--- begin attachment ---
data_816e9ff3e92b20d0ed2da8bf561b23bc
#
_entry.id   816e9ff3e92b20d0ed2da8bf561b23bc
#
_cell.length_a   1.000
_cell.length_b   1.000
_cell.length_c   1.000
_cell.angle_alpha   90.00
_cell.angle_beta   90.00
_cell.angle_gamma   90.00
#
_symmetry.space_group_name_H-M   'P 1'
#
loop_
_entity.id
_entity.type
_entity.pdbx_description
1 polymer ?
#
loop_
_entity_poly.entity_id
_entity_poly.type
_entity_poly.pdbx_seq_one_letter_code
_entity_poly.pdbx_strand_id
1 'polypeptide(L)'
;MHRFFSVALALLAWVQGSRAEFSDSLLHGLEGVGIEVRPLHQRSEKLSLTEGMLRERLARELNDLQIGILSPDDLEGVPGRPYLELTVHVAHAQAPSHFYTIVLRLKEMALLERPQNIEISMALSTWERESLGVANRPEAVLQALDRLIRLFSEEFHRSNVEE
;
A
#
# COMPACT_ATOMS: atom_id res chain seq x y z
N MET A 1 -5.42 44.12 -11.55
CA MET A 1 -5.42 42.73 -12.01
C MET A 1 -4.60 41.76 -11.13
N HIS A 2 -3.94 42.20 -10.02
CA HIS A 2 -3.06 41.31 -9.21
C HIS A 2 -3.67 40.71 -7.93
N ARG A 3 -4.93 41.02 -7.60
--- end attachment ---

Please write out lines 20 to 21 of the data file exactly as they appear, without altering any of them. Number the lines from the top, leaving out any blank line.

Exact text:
loop_
_entity_poly.entity_id